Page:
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Building Green Spaces Forms Part of Dakar’s Property Development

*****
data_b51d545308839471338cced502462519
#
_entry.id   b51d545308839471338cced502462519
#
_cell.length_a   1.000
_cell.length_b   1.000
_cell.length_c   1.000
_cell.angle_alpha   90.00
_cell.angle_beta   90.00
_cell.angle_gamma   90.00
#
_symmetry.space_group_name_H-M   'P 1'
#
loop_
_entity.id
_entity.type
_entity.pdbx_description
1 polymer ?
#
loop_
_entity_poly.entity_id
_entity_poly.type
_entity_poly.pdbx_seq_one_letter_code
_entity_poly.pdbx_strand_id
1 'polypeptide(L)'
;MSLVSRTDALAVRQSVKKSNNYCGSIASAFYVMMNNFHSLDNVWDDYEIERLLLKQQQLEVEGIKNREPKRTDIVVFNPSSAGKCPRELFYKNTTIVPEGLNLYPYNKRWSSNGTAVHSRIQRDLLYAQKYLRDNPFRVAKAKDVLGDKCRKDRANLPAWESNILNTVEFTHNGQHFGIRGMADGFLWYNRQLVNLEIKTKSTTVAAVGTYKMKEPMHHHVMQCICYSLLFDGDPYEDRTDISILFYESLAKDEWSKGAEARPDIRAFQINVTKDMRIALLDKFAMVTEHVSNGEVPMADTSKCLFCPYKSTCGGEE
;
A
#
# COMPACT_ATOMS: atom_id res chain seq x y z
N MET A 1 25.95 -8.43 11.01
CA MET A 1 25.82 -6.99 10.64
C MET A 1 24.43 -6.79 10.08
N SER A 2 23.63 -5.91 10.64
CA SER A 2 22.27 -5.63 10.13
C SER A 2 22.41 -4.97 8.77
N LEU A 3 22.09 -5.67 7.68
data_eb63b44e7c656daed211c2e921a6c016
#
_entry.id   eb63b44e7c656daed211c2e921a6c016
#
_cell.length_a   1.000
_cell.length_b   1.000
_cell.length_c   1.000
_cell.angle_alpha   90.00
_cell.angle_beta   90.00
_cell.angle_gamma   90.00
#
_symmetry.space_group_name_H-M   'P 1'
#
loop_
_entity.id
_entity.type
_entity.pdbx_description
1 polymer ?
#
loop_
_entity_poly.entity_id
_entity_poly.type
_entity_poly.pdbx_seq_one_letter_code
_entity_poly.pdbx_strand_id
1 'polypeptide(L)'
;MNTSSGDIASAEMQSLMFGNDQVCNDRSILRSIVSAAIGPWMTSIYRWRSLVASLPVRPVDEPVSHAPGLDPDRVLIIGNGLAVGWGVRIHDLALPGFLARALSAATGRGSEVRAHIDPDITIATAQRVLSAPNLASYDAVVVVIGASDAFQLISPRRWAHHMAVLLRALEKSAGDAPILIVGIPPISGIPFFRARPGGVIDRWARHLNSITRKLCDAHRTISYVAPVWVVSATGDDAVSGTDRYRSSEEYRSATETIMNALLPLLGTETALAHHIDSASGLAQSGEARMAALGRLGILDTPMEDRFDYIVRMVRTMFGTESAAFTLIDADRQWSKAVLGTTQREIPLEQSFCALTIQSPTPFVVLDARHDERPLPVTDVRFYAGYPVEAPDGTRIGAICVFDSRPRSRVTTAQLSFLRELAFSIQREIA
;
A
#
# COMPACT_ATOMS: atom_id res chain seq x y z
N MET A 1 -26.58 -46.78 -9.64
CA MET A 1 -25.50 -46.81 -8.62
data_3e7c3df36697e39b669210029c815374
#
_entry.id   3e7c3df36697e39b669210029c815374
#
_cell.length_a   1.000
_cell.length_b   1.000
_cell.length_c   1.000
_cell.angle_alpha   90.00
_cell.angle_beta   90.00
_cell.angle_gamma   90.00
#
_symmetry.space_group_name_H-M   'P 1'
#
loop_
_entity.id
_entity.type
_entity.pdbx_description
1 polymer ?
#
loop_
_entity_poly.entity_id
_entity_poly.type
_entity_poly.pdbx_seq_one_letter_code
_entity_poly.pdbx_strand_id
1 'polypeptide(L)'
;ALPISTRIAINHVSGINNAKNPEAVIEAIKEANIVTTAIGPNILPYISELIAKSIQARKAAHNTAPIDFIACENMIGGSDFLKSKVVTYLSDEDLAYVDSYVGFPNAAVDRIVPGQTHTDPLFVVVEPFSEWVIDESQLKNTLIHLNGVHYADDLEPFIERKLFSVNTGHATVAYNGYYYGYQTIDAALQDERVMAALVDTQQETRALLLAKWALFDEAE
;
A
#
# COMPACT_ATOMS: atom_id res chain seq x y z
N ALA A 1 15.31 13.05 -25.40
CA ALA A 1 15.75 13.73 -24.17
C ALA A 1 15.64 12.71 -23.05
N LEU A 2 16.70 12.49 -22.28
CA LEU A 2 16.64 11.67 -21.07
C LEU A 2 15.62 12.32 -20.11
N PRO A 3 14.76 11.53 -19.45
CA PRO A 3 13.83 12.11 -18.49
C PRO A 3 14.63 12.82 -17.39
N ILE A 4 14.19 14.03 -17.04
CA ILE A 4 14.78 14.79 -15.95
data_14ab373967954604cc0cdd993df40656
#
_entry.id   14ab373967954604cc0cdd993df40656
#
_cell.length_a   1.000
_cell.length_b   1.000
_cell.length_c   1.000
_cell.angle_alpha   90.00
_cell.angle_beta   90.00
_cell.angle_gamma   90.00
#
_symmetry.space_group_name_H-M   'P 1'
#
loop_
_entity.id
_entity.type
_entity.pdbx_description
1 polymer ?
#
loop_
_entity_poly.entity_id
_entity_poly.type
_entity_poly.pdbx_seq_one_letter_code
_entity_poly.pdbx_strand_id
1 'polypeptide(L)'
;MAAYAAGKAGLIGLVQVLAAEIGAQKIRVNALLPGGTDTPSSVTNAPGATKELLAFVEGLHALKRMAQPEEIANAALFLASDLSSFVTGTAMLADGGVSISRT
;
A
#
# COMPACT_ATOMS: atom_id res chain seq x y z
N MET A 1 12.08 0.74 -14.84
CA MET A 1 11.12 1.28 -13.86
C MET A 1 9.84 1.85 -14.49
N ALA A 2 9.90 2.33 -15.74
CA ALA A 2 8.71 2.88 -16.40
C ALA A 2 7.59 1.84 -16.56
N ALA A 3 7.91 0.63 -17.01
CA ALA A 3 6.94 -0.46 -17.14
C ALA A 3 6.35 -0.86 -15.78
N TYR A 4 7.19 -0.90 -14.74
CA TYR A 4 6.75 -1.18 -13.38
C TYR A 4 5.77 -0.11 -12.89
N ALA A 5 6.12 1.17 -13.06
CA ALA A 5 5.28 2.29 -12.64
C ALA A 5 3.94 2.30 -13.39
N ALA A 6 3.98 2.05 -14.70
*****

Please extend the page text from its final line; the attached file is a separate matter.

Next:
The ecological gesture of planting a tree will soon no longer be optional in Senegal. The President of the Republic has recently announced a bill to this effect. For the government, it is a question of accelerating reforestation in order to preserve the environment. The Senegalese government wants to expand reforestation throughout the country. The construction of housing and public buildings will soon be subject to the obligation to afforest. This year’s National Tree Day in Senegal had as its mascot the baobab tree, whose scientific name is adansonia digitata. To illustrate the choice of this tree, President Macky Sall symbolically planted a young baobab seedling at the esplanade of the Abdou Diouf de Diamniadio International Conference Centre. In this West African country, the baobab tree is considered a historical and emblematic symbol. It is associated with symbols evoking life and death: while their leaves are used to make medicinal herbal teas and their fruit for decoctions for newborns, the baobab bark has long served as a shroud for griots. And yet the baobabs of Senegal are now faced with uncontrolled urbanisation and industrial activity that threaten their survival.